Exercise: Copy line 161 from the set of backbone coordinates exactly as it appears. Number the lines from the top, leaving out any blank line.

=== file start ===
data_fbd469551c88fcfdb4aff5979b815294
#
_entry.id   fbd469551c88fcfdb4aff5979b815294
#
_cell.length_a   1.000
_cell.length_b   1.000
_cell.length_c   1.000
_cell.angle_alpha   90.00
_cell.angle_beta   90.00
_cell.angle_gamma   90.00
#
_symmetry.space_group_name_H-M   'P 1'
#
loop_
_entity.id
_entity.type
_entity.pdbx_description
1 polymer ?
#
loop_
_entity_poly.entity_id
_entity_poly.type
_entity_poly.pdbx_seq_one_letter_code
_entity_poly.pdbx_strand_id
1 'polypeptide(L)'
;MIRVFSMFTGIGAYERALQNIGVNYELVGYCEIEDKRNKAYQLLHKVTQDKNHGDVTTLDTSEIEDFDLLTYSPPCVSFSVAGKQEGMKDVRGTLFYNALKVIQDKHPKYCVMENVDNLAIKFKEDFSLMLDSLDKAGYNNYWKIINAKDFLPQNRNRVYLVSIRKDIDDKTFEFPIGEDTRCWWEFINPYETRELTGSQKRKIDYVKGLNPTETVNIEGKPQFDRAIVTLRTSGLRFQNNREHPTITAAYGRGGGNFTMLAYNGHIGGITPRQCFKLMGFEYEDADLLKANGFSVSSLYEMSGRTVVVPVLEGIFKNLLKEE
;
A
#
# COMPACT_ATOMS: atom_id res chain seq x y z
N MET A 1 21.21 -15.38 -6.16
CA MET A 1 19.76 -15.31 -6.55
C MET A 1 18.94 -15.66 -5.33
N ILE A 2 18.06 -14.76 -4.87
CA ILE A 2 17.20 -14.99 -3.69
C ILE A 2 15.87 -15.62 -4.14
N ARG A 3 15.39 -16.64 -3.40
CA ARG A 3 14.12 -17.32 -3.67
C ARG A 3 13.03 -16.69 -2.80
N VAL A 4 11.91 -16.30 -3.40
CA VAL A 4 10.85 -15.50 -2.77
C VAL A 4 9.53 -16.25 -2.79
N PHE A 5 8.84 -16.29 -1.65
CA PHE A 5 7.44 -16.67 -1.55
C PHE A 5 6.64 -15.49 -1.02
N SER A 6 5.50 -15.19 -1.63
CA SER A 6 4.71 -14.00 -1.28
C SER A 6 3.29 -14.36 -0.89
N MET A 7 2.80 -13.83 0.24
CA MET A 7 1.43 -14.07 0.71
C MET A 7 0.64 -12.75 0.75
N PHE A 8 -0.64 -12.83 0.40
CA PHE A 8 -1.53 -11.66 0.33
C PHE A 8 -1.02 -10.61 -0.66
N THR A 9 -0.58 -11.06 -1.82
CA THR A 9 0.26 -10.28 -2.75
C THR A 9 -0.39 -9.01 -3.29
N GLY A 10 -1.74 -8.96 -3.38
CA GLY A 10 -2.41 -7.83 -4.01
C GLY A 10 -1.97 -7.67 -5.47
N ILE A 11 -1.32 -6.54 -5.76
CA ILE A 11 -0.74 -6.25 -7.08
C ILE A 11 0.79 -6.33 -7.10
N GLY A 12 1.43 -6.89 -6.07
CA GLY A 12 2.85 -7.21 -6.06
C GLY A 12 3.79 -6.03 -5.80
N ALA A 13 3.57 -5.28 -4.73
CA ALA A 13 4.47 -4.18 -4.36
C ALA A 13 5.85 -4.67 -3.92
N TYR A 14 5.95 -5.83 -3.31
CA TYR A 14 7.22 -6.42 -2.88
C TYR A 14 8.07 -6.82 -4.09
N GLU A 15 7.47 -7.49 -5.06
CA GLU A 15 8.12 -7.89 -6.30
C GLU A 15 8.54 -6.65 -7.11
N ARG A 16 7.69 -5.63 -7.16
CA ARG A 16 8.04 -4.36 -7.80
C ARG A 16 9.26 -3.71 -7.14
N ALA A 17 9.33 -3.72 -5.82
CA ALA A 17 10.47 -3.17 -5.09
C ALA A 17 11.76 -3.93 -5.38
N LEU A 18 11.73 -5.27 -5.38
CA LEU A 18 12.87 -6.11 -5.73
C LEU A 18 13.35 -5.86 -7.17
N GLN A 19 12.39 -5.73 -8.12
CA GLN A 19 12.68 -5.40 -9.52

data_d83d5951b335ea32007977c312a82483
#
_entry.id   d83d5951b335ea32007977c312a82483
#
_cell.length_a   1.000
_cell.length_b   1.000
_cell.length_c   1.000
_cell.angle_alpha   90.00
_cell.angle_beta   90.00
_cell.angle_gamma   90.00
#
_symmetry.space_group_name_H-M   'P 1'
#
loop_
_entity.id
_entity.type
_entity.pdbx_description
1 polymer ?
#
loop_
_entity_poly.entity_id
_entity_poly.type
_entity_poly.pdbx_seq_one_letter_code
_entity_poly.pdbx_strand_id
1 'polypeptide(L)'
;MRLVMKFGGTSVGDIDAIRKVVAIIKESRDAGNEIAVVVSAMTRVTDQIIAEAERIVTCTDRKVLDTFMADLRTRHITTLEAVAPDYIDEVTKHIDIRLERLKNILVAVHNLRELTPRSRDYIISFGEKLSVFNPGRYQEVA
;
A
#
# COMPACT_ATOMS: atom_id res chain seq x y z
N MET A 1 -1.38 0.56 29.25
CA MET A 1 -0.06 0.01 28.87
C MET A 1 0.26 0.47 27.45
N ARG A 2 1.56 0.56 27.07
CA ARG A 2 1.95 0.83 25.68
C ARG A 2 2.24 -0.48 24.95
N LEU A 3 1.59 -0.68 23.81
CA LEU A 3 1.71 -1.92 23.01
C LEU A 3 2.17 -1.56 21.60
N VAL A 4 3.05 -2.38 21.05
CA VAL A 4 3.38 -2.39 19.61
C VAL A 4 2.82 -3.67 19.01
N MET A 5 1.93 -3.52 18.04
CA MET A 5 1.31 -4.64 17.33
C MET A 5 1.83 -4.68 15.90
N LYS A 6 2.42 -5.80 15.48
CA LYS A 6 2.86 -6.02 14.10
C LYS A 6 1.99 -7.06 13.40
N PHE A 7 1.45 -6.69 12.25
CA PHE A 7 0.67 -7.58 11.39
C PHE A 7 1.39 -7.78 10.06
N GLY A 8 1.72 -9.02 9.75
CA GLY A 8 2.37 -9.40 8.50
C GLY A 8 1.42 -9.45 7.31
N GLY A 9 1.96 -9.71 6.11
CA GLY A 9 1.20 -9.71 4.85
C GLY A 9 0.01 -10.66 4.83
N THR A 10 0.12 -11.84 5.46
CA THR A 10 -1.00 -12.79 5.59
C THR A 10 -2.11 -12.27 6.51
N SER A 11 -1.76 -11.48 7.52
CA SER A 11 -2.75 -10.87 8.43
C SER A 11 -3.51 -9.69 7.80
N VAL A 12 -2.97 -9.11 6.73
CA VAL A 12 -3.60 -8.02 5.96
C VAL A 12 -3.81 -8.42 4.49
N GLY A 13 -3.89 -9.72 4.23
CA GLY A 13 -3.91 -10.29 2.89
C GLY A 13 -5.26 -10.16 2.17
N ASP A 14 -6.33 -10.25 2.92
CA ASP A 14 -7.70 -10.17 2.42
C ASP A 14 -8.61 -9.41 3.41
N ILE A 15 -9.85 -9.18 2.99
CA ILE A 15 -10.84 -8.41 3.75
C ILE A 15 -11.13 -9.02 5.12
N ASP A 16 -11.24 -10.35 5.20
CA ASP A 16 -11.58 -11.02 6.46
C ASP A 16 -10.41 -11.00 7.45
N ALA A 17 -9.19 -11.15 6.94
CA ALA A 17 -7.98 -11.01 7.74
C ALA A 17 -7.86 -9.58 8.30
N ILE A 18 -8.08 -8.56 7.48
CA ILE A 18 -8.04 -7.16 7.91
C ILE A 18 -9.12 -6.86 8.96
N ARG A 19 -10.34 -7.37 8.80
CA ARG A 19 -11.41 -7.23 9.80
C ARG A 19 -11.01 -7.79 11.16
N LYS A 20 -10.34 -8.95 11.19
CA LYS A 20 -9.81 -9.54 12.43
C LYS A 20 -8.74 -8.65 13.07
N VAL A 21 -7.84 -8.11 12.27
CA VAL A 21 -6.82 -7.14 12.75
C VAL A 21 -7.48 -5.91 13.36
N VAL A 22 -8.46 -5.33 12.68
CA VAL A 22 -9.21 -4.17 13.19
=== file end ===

C ILE A 15 -11.13 -9.02 5.12